(An International Journal of Poetry)
ISSN 2249 –2178
Volume-2 JUNE -2012 Number-1
Rough Grooved Surface
by Martha Modena Vertreace-Doody
Bemis Woods where sunset turns
untarred stone chips into gold
brighter than wild eyes hiding
in thickets off the road under repair. Our car still cold.
The motor slow to warm as red lights
change from sputter to start.
It’s the rough roads that get me started,
ideas that cover my face when you turn
too fast at the off–ramp. Headlights
flicker warnings in showers of gold,
of wind-fed leaves, cold
nights like this one. I hide
behind shut eyes, dreams which hide
waiting for a jump start
shivering under a cold
moon, pockmarked, grooved. You turn
from Salt Creek’s floating golden
ripples of shallow starlight
toward rough pavement, streetlights
pulling night out of hiding
while workers in orange-gold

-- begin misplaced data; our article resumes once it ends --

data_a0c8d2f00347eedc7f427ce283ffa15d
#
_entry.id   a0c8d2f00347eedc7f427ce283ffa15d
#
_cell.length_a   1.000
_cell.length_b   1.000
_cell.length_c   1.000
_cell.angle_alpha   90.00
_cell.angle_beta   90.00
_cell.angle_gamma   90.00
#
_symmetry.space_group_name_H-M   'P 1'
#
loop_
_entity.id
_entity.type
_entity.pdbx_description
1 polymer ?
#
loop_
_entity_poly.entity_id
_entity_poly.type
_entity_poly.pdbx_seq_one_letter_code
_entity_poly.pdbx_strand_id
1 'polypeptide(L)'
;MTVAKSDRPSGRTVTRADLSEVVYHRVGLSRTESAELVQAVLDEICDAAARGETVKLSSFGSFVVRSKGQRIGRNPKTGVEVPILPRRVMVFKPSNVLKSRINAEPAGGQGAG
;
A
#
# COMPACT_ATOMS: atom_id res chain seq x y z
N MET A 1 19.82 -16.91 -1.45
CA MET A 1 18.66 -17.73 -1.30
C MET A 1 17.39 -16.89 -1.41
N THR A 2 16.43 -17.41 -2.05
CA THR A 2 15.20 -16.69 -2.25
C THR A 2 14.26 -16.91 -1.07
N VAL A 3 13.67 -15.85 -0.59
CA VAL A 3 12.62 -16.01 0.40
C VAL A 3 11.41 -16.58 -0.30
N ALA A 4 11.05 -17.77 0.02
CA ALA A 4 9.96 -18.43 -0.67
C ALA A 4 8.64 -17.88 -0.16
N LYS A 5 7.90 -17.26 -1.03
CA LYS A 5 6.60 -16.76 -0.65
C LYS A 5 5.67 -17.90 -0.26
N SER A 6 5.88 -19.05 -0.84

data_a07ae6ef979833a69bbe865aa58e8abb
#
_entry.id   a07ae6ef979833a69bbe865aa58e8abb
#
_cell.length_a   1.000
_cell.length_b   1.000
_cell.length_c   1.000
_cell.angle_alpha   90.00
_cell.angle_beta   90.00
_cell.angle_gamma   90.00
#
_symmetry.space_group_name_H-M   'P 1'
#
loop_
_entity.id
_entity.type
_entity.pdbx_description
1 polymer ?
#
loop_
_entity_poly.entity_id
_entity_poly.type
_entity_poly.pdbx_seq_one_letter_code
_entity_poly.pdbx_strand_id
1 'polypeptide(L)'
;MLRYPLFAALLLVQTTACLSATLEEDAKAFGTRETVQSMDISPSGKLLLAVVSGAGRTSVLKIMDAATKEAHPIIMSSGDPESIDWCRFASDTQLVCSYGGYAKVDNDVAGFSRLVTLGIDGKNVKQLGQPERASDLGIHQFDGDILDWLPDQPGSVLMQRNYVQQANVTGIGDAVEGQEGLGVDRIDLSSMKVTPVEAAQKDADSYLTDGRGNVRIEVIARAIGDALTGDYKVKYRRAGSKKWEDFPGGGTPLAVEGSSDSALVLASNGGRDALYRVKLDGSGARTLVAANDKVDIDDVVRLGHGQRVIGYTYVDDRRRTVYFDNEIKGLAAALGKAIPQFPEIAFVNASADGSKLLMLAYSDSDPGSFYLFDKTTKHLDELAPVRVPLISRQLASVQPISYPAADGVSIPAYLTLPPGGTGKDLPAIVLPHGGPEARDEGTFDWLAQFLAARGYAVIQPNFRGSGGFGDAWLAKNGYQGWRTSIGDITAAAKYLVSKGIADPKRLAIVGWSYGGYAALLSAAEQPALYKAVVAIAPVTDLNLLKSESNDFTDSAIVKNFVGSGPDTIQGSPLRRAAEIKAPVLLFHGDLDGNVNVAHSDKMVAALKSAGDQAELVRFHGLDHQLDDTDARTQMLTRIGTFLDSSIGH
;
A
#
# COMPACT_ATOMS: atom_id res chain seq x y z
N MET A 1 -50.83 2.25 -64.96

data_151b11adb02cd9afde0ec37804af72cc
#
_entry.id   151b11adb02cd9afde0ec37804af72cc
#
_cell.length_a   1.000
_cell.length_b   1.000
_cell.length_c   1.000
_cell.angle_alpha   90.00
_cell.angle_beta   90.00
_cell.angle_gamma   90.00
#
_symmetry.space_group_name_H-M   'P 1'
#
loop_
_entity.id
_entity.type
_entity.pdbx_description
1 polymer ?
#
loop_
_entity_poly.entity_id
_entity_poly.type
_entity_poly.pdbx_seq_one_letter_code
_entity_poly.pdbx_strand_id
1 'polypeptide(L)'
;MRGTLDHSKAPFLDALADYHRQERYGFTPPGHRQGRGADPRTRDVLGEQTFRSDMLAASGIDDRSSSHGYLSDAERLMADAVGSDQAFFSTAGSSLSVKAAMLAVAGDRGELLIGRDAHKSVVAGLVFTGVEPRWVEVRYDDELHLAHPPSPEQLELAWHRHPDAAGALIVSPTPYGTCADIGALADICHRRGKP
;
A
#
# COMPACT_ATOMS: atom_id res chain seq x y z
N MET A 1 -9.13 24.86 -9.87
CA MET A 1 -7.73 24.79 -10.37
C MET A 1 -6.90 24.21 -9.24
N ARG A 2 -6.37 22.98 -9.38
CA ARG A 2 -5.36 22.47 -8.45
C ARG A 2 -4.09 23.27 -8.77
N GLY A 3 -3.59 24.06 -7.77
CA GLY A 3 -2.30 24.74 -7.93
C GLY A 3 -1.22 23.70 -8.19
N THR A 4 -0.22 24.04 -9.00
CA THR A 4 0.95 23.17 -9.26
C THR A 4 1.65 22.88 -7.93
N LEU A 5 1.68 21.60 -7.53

vests swing lunch boxes, tools, start
the cement mixer turning
its brew into a thick, cold
stew of bits and pieces, cold
cuts gathered off the street.
Miles later, sleet turns
against your will to drive, hiding
behind a chocolate bar you offer. Snow starts
to thicken on the window like a spun gold
Santa, his sack of gold
nuggets freezing in the cold.
Tomorrow Schuykill River will start
to uncloud Philadelphia streets,
no longer hiding
under Billy Penn waving at us. I turn
to cold instant coffee, motel’s finest, then turn
to you, hiding in bed at the start of a movie.
Goldfinger’s Midas touch kills the lights.